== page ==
The UK has the biggest mobile payment market in Europe. SMEs that don’t adapt to this changing behaviour risk being left behind. Research by Sage Pay (The Payments Landscape 2014) finds that 36% of consumers are more likely to shop at places that offer “a range of payment methods or innovative payment types”, with the report stressing the importance of SMEs “moving away from cash and embracing new payment technologies”.
New technologies refer to mobile payments. It’s a growing market for both consumers and businesses as they become more used to paying for goods and services via their mobile phones, instead of by cash, cheque or credit card.
Mobile payments are processed via an individual’s mobile phone, either by Near Field Communication (NFC), which allows the mobile to be scanned by a card reader to process the ‘contactless’ transaction, or by technologies, such as mobile wallets, which support payment cards. For individuals, it can mean a faster, easier way to make payments. For businesses, the benefits go beyond simply meeting customer demand for a more convenient way of paying.
Benefits for SMEs
So what are the benefits? First, it can be cheaper for SMEs to accept mobile payments than to accept cash or credit card payments, and it also reduces administration and accounting work. In November 2013, a report published by the Centre for Economic and Business Research (Cebr), commissioned by Zapp, concluded that cash is the most expensive mainstream form of payment (once costs such as store count, preparation and transaction errors are included) at 2.8% of cash takings. The transaction cost of debit and credit cards amounted to 1.1% of total plastic card takings.
“Research shows that 36% of consumers are more likely to shop at places that offer ‘a range of payment methods or innovative payment types’”
Second, mobile payments give businesses access to data and analytics, to help them identify buying trends, track sales more easily and give a better, more relevant service, potentially boosting customer retention and sales.
Third, when someone buys something from a business using mobile payment, the payment details will be stored on their phone. This opens up opportunities for businesses to offer schemes that tie seamlessly into a customer’s payments.
Analysts have predicted that 2014 will see mobile payment providers start to differentiate their offerings, with mobile POS (Point Of Sale) systems moving beyond facilitating payment and instead embracing sales analytics and loyalty reward schemes.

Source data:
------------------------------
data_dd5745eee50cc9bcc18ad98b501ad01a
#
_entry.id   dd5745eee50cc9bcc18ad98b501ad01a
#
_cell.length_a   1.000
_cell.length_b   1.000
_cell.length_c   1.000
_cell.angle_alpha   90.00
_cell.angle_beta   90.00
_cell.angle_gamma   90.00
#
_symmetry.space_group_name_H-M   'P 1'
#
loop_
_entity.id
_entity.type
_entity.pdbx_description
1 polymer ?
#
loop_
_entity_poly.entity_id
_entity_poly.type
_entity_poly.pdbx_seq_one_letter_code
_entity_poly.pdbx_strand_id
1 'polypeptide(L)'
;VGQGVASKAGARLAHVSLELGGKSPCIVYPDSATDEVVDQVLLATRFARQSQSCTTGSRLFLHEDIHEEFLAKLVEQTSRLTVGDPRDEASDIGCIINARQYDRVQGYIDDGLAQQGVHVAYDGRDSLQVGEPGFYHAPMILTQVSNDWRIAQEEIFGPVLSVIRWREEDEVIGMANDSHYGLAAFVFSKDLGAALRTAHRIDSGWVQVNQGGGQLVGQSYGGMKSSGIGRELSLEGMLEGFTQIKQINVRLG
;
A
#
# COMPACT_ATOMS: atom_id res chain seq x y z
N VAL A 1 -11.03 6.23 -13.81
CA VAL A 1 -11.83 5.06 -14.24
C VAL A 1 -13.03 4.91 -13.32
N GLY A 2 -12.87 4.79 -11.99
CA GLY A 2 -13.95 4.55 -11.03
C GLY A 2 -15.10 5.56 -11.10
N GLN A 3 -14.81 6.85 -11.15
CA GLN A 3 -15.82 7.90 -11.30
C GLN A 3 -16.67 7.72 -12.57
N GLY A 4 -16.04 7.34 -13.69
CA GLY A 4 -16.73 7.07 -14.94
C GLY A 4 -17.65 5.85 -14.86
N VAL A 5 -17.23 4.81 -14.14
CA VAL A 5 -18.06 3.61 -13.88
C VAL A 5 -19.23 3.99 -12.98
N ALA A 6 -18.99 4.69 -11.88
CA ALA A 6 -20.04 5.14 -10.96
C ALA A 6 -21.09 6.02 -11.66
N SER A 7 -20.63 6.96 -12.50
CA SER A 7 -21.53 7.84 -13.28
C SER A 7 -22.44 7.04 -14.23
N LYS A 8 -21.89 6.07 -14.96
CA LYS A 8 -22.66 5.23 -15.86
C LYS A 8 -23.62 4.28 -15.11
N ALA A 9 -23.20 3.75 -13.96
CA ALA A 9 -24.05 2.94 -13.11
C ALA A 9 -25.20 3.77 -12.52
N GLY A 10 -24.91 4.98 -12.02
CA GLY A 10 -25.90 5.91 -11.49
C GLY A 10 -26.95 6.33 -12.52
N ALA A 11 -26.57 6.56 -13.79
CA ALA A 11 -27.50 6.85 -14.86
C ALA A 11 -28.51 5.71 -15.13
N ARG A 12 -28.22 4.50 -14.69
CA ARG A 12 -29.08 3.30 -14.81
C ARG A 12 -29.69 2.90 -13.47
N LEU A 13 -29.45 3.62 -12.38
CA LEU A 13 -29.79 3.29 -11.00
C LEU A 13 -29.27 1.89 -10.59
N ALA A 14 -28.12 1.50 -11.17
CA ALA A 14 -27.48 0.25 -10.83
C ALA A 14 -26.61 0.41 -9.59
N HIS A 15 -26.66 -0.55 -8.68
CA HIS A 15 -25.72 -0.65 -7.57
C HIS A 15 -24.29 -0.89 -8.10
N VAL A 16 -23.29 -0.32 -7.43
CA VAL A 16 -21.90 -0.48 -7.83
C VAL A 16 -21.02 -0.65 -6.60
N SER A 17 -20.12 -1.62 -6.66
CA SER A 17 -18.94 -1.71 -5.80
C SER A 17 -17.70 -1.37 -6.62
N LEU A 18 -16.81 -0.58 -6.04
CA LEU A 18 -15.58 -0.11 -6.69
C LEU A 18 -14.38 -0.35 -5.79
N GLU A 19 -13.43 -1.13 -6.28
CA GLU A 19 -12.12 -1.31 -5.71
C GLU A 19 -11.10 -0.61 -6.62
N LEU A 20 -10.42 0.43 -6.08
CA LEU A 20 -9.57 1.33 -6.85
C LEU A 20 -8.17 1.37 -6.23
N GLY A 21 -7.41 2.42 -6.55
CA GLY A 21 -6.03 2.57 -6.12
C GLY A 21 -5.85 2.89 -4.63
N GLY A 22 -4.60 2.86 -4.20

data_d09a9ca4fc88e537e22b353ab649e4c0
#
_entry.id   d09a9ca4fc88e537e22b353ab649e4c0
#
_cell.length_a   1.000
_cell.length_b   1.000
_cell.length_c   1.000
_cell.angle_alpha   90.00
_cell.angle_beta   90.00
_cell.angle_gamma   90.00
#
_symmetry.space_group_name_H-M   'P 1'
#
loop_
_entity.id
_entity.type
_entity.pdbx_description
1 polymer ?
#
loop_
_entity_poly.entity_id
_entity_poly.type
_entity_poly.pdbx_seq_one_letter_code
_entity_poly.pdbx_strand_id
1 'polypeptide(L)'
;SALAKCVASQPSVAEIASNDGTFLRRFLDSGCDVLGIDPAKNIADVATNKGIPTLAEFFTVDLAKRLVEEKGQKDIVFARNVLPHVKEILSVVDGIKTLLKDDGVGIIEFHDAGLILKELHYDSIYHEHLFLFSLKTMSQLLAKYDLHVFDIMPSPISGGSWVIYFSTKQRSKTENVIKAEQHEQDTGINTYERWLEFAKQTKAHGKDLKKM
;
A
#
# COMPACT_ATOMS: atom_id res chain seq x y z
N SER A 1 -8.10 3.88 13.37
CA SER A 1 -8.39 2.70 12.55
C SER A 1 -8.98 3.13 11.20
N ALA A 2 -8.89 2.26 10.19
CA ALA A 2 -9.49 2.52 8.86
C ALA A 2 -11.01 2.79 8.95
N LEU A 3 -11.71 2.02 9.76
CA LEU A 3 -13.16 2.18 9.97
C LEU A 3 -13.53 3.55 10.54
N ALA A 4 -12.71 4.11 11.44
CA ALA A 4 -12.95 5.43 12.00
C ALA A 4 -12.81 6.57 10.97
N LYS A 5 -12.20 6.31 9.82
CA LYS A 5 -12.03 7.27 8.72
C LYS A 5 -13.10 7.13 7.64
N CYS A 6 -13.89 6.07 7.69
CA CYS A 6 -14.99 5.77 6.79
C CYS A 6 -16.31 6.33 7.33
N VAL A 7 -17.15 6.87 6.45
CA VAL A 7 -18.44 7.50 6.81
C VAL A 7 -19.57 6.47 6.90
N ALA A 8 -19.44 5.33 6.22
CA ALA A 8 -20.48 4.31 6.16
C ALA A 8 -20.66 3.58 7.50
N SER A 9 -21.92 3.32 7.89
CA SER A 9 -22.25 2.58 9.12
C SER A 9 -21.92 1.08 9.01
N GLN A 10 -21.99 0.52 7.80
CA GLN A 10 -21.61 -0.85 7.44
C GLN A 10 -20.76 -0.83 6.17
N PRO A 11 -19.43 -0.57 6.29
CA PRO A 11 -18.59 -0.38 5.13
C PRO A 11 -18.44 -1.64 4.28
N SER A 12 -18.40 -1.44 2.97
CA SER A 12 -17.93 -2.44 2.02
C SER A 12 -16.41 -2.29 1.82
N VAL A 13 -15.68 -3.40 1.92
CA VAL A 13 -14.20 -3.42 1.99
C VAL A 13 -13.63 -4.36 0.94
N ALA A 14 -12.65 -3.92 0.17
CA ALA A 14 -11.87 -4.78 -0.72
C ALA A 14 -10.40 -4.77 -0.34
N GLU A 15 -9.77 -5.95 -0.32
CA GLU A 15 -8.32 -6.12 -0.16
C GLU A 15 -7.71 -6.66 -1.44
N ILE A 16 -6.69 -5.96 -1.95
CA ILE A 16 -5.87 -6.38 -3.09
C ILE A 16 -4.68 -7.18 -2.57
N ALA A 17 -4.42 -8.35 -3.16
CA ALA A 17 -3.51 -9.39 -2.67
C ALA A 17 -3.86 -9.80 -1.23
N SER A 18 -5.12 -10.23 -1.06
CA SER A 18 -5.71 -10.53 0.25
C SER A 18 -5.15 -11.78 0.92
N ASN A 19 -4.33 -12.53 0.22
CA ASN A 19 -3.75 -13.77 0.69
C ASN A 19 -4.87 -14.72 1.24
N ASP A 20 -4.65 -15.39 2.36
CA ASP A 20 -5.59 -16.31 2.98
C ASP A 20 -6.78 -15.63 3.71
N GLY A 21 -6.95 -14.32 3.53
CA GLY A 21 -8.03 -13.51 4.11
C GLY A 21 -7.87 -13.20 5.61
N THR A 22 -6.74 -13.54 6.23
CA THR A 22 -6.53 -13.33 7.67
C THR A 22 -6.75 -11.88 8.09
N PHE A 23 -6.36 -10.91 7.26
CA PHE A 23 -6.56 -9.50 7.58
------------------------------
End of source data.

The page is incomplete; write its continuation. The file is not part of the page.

Large retailers are already tapping into this already. Starbucks has a payment app that incorporates loyalty points, while UK bakery chain, Greggs recently launched a mobile payment app that allows customers to top up their account online and pay using their mobile when in-store, as well as receiving rewards via the app.
There are a growing number of mobile payment technologies on offer. For example, iZettle allows businesses to accept credit card payments via an app on a mobile phone or tablet. Businesses download the app, link their bank account to iZettle and invest in a mobile Chip & PIN reader. The technology also enables businesses to load their products on to the app and organise them into categories to help speed up payments and manage sales.
Barclays’ mobile money transfer app, Pingit, has also proved popular, with more than 30,000 businesses using the tool. Money can be transferred from customer to business in seconds, simply by entering the company’s registered mobile number.
Other initiatives operate as mobile wallets, a space led by PayPal, whose wallet app allows for online payment, both at the point of sale and via mobile.
SMEs will benefit from mobile wallet app, Zwallet, designed specifically for smaller businesses, enabling them to accept mobile payments, as well as acting as a marketing tool by giving them the capability to create branded loyalty schemes. Zwallet also enables businesses to issue mobile vouchers and deals straight to users’ mobile wallet accounts.
There is also much noise around the growth in mobile phones equipped with NFC technology, enabling contactless payments. More than 300,000 UK shops have contactless readers for small payments, while Vodafone, 02 and EE (collectively Weve) recently formed a partnership with MasterCard, which is building a payments system that links bank cards to NFC-enabled SIM cards within smartphones.
Of course, there are challenges too. The public and SMEs need to know that mobile technologies and solutions are secure, while the flood of players entering the market right now is confusing. Ultimately, though, the mobile payment sector promises to help SMEs compete with larger organisations.
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